Not when they can build flashy new infrastructure. Seattle must prioritize bridge maintenance and basic infrastructure. And even especially if that new stuff has a patina of “green.”
Seattle was flying high before COVID-19 struck. Jobs. Tax revenue. But they couldn’t be bothered to spend money on maintaining bridges and piers. They had better things to spend money on.
In the spring, The West Seattle Bridge was closed due to excessive cracking. That should have been a wake-up call, but it wasn’t.
On September 13th Pier 58 in Seattle partially collapsed. Surveillance video taken from neighboring Seattle Aquarium shows the moment Pier 58 partially collapsed into Elliott Bay on Sunday, September 13, 2020, injuring two. Additional videos will autoplay after the first video completes.
As a result of that collapse, the city closed Pier 57, which is a waterfront destination with a large Ferris Wheel.
Lack of money isn’t an excuse. Seattle’s budget grew 37% since 2015. Voters also approved a $930 million transportation levy in 2015, around 45% of which was for maintenance.
That levy was a red flag, however. It highlighted how City Hall was putting less emphasis on maintenance — the previous levy was 67% for maintenance — and opting to spend more on other things, including bike and bus lanes.
I don’t want to debate the merits of bike lanes, but the city spent money on foot rests for cyclists. And then there is the streetcar. What explains Seattle’s streetcar fixation? Look at who really benefits. That article is from Jan 2019, Pre-COVID-19, which probably makes the point even more effectively.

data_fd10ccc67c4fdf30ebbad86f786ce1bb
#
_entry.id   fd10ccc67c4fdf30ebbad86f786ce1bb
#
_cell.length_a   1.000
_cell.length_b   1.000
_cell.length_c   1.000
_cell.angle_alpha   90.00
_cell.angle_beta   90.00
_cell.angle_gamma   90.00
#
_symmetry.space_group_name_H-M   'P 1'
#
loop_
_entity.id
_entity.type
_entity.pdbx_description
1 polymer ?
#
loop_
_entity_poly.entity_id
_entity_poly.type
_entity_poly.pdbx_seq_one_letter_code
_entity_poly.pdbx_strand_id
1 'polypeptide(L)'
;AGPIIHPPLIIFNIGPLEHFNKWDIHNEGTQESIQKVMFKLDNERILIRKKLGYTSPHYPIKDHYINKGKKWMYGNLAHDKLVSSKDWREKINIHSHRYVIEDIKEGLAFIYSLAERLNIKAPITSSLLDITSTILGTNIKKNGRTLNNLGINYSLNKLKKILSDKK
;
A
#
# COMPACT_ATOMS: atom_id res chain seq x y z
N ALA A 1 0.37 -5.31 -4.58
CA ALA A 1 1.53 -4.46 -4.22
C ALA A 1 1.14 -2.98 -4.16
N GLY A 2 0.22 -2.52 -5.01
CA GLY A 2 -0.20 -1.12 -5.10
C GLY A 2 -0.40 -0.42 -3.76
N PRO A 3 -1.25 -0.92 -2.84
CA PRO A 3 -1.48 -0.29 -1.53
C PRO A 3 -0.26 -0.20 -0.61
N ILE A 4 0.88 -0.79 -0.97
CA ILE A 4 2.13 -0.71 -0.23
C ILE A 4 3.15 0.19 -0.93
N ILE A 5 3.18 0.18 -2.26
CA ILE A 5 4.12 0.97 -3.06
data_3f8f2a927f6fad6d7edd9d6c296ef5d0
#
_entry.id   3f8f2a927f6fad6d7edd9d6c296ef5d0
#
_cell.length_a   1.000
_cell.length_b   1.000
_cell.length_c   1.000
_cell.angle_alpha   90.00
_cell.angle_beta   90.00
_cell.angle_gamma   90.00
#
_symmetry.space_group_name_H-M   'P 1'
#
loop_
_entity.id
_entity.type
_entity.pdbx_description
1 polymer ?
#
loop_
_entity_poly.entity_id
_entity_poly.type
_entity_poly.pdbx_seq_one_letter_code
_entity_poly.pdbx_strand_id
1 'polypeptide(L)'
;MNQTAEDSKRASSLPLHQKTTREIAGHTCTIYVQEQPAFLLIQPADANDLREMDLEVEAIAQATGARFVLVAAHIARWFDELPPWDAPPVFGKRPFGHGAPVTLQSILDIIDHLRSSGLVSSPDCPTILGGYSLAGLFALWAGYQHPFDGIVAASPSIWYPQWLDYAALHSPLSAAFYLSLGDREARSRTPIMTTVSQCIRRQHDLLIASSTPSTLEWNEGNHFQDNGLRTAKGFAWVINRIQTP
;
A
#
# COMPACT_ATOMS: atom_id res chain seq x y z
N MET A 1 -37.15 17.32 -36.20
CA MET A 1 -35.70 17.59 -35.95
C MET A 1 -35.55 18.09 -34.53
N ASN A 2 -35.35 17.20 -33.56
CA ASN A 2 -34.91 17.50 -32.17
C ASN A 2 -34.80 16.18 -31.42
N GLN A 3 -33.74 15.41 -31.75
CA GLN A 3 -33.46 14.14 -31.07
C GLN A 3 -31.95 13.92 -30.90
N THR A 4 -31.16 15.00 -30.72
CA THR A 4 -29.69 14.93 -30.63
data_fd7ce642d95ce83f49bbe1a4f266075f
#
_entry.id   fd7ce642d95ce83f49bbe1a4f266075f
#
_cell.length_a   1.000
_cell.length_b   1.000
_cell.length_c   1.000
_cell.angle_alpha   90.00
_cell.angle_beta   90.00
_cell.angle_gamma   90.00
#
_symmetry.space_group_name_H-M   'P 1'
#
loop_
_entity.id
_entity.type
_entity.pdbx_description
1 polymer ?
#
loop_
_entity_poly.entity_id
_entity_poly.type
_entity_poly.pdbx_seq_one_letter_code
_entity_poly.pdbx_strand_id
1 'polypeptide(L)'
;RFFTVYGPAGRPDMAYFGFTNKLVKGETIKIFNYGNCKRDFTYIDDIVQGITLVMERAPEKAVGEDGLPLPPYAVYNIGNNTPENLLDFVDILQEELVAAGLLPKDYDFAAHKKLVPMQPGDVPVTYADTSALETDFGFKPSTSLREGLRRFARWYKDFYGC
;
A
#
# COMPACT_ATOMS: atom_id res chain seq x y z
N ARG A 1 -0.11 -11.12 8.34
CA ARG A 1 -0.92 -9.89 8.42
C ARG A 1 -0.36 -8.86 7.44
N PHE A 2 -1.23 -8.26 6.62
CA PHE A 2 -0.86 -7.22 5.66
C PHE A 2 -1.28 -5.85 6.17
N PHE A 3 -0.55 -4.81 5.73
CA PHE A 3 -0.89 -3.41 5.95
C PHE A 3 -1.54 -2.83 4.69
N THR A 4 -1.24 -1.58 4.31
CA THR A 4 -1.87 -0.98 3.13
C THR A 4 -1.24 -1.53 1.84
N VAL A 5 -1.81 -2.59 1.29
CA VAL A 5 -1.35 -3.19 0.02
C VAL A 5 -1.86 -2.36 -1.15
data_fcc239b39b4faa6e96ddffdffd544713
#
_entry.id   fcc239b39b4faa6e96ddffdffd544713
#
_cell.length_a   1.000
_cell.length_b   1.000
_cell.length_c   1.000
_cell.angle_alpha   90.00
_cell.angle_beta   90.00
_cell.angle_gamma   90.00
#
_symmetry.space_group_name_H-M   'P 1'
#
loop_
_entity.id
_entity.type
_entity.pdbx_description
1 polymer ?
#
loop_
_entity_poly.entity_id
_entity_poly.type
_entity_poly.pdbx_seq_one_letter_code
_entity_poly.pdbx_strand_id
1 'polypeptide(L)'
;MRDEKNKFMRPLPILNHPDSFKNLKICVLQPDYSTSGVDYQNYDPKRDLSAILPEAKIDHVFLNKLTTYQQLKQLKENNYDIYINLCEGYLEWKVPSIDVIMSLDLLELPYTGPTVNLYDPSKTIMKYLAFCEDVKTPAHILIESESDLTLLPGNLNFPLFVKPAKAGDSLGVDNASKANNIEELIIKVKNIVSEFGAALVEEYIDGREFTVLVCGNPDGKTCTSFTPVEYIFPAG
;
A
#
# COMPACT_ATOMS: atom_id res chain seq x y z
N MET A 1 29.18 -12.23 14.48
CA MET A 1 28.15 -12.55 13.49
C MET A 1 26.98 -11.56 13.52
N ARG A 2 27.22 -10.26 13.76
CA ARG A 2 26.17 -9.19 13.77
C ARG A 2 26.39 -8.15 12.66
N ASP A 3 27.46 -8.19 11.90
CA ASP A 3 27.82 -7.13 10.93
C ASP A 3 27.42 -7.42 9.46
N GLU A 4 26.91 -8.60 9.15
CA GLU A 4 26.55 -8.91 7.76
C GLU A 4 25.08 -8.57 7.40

Because streetcars, no matter how lovable, are slow and inflexible. They’re not mass transit (at least how we run them here). There’s proof of this in studies, as well as from underperforming lines all over the country. But most crucially the proof is right here under our noses.
Since 2007 we’ve been running street cars in Seattle. They have consistently cost more than predicted, and carried far fewer riders than expected. Most importantly, they’re failures as transit by the city’s own data.
For mass transit to make sense, it has to be on its own right-of-way. Someplace like Seattle, that means elevated trains or subways. Both of which are even more expensive than streetcars.
But hey, if we build more of them, that will make it better. Right? Or maybe not.
This past week the Seattle mayor decided to revive our most dubious transportation network, even though building a 1.2-mile connecting trolley link along First Avenue downtown is now projected to cost $286 million — a 100 percent cost overrun.
Because streetcars are green, even if no one uses them.
As for that wake-up call, better late than never I guess. As a result of the Pier Collapse an audit was undertaken of the city’s infrastructure.
This should be a wake-up call for officials who weren’t jolted enough by the West Seattle Bridge failure to reassess spending priorities. Problems the audit identifies weren’t caused by unanticipated concrete failures, but by deliberate decisions to skimp on maintenance and avoid dealing with deteriorating bridges.
The complete audit document can be found at the following link. Seattle Department of Transportation: Strategic Approach to Vehicle Bridge Maintenance is Warranted.
One of the points highlighted in the summary is worth repeating here.
Over the past 14 years, the average amount SDOT spent on bridge maintenance was $6.6 million annually.
Seattle spent $246 million on small expansion of the streetcar system, and $92.4 million maintaining the bridges in the city. Borrowing from Ronald Weasly, they need to sort out their priorities.